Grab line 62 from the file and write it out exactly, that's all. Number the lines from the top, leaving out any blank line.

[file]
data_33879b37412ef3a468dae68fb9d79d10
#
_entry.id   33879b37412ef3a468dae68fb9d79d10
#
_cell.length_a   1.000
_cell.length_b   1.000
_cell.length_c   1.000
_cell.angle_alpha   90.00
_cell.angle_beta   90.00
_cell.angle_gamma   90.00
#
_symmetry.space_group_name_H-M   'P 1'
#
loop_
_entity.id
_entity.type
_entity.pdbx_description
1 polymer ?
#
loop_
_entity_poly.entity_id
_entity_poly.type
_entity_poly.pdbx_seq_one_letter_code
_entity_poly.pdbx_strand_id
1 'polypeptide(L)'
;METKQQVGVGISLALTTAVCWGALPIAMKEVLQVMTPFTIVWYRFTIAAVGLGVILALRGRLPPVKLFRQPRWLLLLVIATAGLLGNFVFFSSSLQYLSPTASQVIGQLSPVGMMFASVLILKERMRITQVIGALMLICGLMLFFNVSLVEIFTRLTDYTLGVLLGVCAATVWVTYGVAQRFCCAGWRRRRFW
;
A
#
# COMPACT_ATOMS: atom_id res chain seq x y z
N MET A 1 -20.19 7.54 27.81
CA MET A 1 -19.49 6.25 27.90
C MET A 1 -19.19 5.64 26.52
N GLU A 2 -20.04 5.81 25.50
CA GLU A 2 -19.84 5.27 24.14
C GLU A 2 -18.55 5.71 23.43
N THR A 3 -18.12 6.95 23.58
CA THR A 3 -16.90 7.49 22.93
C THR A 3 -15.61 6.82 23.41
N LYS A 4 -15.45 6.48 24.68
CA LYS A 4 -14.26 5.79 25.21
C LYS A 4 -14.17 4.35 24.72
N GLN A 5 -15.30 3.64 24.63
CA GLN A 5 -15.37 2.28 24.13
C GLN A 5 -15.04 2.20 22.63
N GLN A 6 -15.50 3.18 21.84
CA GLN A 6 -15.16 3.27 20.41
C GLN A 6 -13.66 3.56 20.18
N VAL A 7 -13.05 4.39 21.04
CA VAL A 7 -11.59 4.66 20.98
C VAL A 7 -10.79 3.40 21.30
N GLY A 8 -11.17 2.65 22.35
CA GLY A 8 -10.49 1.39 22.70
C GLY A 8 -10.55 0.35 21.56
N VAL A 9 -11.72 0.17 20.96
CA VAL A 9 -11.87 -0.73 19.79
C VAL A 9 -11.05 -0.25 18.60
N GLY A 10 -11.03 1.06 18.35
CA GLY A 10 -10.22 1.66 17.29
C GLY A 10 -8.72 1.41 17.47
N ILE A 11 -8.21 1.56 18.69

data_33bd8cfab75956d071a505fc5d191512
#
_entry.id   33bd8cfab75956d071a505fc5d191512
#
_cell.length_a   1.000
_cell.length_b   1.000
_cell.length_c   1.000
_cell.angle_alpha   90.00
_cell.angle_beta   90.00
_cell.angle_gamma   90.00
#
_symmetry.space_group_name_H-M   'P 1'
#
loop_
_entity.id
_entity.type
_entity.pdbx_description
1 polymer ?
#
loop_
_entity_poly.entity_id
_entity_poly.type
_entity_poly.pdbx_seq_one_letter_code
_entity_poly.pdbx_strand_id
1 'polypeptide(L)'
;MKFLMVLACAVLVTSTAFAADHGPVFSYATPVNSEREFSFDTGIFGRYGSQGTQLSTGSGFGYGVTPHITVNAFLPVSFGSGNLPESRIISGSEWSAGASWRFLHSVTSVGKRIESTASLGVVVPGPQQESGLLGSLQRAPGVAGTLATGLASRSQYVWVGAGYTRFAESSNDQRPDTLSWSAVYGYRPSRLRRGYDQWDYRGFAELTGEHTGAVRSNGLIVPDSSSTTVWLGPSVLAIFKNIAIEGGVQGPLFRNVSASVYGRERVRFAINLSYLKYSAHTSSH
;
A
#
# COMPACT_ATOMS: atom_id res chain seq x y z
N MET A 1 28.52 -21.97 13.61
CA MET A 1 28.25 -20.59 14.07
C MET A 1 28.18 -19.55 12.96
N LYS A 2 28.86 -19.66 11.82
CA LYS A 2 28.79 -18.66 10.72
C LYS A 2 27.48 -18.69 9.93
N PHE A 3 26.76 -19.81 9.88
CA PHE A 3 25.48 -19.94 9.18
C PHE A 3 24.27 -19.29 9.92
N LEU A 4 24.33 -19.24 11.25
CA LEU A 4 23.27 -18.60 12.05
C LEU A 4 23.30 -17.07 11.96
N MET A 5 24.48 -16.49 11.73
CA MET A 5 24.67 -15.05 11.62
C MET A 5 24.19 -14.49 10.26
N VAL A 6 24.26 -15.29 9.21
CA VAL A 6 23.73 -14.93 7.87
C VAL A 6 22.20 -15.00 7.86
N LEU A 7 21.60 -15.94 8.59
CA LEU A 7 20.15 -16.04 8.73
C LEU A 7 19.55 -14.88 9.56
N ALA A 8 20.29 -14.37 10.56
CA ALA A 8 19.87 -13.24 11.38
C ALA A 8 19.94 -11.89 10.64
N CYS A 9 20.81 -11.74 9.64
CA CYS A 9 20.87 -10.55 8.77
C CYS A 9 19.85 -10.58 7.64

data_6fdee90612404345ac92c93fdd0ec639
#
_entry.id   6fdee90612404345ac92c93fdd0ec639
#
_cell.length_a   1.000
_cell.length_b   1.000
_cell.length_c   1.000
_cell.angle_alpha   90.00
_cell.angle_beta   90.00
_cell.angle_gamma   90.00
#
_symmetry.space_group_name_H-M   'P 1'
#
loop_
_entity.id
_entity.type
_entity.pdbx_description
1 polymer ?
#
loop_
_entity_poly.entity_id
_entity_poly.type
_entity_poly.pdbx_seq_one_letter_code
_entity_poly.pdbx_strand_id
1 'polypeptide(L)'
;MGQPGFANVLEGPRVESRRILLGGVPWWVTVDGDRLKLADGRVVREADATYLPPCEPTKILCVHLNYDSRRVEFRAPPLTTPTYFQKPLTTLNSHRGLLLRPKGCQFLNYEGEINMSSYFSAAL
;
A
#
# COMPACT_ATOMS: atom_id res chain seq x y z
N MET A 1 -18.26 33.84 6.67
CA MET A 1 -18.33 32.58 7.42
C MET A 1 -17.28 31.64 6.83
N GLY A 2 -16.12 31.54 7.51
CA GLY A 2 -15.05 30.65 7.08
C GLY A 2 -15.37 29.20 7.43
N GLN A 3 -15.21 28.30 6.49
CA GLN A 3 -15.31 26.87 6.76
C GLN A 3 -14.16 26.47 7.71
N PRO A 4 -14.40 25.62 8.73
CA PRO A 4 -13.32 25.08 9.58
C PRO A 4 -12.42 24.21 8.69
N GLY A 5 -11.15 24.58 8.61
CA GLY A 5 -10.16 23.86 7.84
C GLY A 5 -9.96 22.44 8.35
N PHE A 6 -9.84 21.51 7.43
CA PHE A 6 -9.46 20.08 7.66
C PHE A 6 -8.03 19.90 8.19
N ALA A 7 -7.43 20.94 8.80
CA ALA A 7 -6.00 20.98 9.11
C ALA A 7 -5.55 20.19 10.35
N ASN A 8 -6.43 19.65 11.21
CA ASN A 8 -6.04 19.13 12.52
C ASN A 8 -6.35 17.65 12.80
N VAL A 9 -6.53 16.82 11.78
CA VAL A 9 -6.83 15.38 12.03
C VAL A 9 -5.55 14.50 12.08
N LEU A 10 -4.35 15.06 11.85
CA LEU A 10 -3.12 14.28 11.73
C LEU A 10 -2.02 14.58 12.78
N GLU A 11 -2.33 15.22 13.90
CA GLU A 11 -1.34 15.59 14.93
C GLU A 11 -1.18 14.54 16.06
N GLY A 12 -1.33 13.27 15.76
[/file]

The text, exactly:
data_33bd8cfab75956d071a505fc5d191512